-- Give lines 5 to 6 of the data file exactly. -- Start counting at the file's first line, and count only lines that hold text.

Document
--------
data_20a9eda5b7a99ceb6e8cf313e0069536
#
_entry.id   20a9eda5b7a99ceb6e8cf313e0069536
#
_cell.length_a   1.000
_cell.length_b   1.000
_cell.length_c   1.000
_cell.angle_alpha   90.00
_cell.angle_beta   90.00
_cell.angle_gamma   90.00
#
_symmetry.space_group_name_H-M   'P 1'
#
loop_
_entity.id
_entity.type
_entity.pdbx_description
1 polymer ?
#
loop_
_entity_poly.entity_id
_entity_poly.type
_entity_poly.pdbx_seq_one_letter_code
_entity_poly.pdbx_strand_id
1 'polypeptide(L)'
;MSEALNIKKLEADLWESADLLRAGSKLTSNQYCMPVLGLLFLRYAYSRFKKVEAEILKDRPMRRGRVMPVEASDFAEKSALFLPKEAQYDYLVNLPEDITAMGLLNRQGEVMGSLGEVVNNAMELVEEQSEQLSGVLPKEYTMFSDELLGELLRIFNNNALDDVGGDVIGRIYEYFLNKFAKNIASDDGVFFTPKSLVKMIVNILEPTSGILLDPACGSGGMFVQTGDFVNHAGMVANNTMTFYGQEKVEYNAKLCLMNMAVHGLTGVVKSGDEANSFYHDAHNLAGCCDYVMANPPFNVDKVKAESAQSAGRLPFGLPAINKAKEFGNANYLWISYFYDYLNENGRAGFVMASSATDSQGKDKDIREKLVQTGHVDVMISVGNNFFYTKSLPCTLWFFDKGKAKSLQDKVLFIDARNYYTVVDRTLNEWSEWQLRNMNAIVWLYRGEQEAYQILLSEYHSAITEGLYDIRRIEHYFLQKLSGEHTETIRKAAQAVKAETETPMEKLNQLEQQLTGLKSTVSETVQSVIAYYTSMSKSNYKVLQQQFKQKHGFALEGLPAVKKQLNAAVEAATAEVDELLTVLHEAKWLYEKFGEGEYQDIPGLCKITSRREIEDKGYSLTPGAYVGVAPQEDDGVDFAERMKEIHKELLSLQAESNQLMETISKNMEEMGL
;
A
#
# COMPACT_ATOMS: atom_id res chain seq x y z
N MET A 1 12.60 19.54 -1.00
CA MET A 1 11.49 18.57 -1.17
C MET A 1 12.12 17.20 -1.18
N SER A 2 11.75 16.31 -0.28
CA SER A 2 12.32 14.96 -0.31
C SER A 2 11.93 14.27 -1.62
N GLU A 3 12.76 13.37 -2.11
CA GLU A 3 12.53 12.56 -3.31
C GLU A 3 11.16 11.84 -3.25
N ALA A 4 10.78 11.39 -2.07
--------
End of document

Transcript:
_cell.length_a   1.000
_cell.length_b   1.000